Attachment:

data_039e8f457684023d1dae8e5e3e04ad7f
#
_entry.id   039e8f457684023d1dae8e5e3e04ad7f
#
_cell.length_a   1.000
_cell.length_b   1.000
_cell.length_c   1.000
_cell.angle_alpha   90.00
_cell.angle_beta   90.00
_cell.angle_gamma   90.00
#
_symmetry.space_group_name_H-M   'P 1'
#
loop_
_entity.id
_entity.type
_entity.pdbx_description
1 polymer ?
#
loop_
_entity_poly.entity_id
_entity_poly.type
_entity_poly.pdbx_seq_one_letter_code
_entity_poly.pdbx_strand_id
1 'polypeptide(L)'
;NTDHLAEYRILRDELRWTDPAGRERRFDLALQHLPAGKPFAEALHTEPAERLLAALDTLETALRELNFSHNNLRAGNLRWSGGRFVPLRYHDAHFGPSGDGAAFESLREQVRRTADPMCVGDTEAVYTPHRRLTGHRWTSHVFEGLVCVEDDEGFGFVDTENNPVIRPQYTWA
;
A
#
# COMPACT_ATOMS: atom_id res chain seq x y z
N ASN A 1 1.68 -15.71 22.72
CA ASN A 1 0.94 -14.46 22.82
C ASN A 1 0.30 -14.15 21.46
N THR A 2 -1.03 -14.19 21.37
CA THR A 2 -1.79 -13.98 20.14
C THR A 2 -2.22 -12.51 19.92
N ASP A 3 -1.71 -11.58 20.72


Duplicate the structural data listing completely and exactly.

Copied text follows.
data_039e8f457684023d1dae8e5e3e04ad7f
#
_entry.id   039e8f457684023d1dae8e5e3e04ad7f
#
_cell.length_a   1.000
_cell.length_b   1.000
_cell.length_c   1.000
_cell.angle_alpha   90.00
_cell.angle_beta   90.00
_cell.angle_gamma   90.00
#
_symmetry.space_group_name_H-M   'P 1'
#
loop_
_entity.id
_entity.type
_entity.pdbx_description
1 polymer ?
#
loop_
_entity_poly.entity_id
_entity_poly.type
_entity_poly.pdbx_seq_one_letter_code
_entity_poly.pdbx_strand_id
1 'polypeptide(L)'
;NTDHLAEYRILRDELRWTDPAGRERRFDLALQHLPAGKPFAEALHTEPAERLLAALDTLETALRELNFSHNNLRAGNLRWSGGRFVPLRYHDAHFGPSGDGAAFESLREQVRRTADPMCVGDTEAVYTPHRRLTGHRWTSHVFEGLVCVEDDEGFGFVDTENNPVIRPQYTWA
;
A
#
# COMPACT_ATOMS: atom_id res chain seq x y z
N ASN A 1 1.68 -15.71 22.72
CA ASN A 1 0.94 -14.46 22.82
C ASN A 1 0.30 -14.15 21.46
N THR A 2 -1.03 -14.19 21.37
CA THR A 2 -1.79 -13.98 20.14
C THR A 2 -2.22 -12.51 19.92
N ASP A 3 -1.71 -11.58 20.72